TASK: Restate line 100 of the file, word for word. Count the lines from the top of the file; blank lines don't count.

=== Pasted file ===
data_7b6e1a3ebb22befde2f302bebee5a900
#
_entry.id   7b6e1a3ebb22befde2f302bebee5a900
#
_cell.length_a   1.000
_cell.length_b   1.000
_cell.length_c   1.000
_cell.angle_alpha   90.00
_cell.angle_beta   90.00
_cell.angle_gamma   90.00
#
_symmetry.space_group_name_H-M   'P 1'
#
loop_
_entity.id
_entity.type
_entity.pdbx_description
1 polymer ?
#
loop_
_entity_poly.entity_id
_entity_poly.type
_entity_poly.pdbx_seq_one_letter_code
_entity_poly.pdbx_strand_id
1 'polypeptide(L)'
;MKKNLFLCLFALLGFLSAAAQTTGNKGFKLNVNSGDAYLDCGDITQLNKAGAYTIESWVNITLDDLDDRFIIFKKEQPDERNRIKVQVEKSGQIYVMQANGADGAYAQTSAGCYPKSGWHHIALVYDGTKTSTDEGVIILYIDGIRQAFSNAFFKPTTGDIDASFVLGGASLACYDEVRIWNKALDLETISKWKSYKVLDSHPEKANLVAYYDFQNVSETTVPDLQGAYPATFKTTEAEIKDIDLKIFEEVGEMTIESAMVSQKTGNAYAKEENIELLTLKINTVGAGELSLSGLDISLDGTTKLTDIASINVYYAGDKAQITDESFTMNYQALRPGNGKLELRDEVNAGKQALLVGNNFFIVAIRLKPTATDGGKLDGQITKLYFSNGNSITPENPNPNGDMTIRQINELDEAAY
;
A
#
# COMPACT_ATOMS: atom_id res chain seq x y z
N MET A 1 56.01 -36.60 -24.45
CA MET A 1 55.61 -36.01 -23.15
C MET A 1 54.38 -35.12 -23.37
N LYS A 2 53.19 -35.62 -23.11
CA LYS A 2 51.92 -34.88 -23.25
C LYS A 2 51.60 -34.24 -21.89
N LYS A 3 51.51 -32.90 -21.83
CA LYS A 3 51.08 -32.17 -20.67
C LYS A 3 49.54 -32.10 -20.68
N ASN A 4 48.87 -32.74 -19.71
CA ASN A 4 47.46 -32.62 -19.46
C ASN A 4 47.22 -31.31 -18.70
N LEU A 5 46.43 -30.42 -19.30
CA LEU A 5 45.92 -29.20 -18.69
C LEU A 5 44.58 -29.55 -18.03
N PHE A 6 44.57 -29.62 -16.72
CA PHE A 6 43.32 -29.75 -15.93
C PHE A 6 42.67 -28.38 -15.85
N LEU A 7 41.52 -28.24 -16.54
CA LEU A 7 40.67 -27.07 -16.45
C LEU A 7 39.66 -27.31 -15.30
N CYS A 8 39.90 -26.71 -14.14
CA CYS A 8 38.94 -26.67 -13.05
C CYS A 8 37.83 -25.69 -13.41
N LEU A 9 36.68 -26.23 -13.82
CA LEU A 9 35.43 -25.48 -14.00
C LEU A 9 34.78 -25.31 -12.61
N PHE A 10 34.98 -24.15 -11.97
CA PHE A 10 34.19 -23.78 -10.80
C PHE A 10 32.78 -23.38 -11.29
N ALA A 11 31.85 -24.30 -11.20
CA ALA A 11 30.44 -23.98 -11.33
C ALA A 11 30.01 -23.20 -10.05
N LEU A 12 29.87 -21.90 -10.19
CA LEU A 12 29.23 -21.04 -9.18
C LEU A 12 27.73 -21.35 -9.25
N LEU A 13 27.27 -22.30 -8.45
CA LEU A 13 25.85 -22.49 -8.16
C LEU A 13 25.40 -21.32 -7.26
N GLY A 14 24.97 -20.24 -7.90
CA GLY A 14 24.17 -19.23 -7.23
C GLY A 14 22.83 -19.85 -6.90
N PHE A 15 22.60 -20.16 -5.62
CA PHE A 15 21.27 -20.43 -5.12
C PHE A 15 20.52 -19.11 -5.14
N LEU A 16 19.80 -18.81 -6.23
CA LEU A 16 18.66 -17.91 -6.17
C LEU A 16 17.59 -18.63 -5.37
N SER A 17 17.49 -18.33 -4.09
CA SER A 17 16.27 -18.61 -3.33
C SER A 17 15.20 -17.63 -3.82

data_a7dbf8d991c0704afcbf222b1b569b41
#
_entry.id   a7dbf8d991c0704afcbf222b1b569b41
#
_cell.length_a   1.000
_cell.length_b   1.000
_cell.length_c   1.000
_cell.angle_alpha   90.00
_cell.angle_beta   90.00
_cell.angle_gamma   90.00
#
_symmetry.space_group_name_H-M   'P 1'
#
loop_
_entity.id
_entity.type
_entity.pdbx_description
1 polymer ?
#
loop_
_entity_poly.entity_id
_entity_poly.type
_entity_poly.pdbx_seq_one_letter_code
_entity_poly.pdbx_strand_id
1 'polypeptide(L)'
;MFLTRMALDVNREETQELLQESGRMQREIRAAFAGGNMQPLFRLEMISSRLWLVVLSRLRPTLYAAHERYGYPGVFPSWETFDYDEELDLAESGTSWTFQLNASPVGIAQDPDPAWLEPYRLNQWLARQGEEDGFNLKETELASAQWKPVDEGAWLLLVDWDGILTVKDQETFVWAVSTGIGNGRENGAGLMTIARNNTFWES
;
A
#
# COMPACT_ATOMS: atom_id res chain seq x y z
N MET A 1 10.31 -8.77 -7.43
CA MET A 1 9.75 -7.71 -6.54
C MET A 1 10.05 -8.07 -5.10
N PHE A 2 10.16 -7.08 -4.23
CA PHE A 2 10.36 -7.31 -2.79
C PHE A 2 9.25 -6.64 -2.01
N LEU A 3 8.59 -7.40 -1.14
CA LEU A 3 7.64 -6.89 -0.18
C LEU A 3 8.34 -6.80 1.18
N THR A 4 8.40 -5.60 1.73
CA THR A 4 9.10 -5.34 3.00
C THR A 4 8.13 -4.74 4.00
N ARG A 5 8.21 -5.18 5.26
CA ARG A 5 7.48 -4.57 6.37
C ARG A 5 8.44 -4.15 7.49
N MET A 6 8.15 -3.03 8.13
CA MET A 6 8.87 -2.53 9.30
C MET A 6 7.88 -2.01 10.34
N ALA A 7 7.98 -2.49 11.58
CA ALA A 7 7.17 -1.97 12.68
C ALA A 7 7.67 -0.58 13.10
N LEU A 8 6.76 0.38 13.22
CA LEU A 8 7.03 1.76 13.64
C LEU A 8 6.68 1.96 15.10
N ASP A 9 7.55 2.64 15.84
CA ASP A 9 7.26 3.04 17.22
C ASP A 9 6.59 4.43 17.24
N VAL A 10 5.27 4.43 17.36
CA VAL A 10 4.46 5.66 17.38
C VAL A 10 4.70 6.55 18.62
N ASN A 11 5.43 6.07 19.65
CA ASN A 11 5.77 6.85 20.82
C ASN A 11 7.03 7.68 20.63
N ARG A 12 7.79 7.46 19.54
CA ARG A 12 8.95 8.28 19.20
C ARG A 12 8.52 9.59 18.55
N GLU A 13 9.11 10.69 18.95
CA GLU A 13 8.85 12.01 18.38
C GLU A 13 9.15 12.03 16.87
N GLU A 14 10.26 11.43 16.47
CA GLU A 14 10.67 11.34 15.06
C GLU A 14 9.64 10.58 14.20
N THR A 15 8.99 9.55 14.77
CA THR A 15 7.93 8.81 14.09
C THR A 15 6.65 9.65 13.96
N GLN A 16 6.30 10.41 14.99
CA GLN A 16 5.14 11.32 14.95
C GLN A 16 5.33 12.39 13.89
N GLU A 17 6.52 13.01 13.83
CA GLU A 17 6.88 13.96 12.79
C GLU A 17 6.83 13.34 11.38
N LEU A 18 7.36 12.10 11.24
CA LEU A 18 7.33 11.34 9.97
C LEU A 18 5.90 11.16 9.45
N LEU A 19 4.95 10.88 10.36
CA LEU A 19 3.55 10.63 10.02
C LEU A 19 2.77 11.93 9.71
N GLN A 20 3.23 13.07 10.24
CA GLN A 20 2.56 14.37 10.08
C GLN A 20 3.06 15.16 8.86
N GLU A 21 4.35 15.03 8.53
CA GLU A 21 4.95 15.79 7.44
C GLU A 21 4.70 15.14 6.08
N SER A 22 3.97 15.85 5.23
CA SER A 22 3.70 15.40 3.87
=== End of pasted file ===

#